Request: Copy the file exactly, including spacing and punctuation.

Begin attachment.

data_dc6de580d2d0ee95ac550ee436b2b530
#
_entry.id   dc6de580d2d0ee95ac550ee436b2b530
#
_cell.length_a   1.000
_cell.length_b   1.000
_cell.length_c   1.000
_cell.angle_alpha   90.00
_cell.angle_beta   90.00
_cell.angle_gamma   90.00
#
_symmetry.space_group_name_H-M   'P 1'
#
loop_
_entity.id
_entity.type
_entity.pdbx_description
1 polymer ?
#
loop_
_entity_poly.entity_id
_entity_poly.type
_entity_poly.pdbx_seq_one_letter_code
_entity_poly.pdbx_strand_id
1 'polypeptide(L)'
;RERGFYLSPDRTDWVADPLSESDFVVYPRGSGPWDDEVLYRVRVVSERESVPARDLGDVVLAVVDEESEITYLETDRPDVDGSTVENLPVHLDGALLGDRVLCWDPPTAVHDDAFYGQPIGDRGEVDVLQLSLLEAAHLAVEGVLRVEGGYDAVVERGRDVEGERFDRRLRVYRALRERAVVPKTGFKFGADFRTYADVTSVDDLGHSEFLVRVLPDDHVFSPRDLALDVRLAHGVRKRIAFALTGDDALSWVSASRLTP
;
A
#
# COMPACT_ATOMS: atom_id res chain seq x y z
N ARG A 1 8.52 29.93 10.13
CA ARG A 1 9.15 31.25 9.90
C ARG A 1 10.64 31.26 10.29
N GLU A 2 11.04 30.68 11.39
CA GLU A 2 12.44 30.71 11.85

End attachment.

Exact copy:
data_dc6de580d2d0ee95ac550ee436b2b530
#
_entry.id   dc6de580d2d0ee95ac550ee436b2b530
#
_cell.length_a   1.000
_cell.length_b   1.000
_cell.length_c   1.000
_cell.angle_alpha   90.00
_cell.angle_beta   90.00
_cell.angle_gamma   90.00
#
_symmetry.space_group_name_H-M   'P 1'
#
loop_
_entity.id
_entity.type
_entity.pdbx_description
1 polymer ?
#
loop_
_entity_poly.entity_id
_entity_poly.type
_entity_poly.pdbx_seq_one_letter_code
_entity_poly.pdbx_strand_id
1 'polypeptide(L)'
;RERGFYLSPDRTDWVADPLSESDFVVYPRGSGPWDDEVLYRVRVVSERESVPARDLGDVVLAVVDEESEITYLETDRPDVDGSTVENLPVHLDGALLGDRVLCWDPPTAVHDDAFYGQPIGDRGEVDVLQLSLLEAAHLAVEGVLRVEGGYDAVVERGRDVEGERFDRRLRVYRALRERAVVPKTGFKFGADFRTYADVTSVDDLGHSEFLVRVLPDDHVFSPRDLALDVRLAHGVRKRIAFALTGDDALSWVSASRLTP
;
A
#
# COMPACT_ATOMS: atom_id res chain seq x y z
N ARG A 1 8.52 29.93 10.13
CA ARG A 1 9.15 31.25 9.90
C ARG A 1 10.64 31.26 10.29
N GLU A 2 11.04 30.68 11.39
CA GLU A 2 12.44 30.71 11.85